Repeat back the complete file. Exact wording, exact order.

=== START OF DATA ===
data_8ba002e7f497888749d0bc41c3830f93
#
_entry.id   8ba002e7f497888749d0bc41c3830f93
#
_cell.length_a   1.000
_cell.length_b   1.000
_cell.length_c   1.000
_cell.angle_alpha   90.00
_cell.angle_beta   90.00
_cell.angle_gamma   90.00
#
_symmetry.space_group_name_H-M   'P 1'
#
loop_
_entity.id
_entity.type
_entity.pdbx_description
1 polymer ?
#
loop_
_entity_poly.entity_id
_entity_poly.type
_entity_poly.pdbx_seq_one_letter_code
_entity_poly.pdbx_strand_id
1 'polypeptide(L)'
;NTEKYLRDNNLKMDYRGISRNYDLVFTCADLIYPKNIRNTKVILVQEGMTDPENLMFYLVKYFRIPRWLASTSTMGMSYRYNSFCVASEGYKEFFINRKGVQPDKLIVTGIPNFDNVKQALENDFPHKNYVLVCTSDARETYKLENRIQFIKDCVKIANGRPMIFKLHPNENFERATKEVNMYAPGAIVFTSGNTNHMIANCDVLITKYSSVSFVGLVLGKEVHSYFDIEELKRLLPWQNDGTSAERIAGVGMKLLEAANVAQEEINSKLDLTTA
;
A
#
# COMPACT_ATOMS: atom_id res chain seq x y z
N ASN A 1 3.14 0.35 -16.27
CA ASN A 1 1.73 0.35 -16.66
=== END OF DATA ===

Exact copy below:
data_8ba002e7f497888749d0bc41c3830f93
#
_entry.id   8ba002e7f497888749d0bc41c3830f93
#
_cell.length_a   1.000
_cell.length_b   1.000
_cell.length_c   1.000
_cell.angle_alpha   90.00
_cell.angle_beta   90.00
_cell.angle_gamma   90.00
#
_symmetry.space_group_name_H-M   'P 1'
#
loop_
_entity.id
_entity.type
_entity.pdbx_description
1 polymer ?
#
loop_
_entity_poly.entity_id
_entity_poly.type
_entity_poly.pdbx_seq_one_letter_code
_entity_poly.pdbx_strand_id
1 'polypeptide(L)'
;NTEKYLRDNNLKMDYRGISRNYDLVFTCADLIYPKNIRNTKVILVQEGMTDPENLMFYLVKYFRIPRWLASTSTMGMSYRYNSFCVASEGYKEFFINRKGVQPDKLIVTGIPNFDNVKQALENDFPHKNYVLVCTSDARETYKLENRIQFIKDCVKIANGRPMIFKLHPNENFERATKEVNMYAPGAIVFTSGNTNHMIANCDVLITKYSSVSFVGLVLGKEVHSYFDIEELKRLLPWQNDGTSAERIAGVGMKLLEAANVAQEEINSKLDLTTA
;
A
#
# COMPACT_ATOMS: atom_id res chain seq x y z
N ASN A 1 3.14 0.35 -16.27
CA ASN A 1 1.73 0.35 -16.66